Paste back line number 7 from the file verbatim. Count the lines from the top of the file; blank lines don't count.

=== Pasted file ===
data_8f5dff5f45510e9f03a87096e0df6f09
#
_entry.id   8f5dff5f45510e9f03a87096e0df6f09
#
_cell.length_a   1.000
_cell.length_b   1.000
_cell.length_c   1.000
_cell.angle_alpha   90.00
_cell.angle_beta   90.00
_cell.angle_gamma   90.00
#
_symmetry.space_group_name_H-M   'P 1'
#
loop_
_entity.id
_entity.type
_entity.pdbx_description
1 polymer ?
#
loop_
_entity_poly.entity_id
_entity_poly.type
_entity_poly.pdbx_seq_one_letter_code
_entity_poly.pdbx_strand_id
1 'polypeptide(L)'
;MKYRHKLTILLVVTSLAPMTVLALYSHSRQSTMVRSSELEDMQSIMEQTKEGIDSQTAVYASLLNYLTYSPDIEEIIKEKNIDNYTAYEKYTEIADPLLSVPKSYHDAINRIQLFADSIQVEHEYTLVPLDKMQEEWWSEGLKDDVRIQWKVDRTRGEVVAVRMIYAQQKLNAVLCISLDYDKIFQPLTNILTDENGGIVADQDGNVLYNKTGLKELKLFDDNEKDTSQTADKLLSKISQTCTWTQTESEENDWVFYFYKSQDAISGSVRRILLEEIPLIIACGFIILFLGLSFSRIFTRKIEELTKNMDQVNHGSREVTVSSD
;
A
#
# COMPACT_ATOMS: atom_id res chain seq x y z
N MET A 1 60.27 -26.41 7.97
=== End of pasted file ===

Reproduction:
_cell.length_c   1.000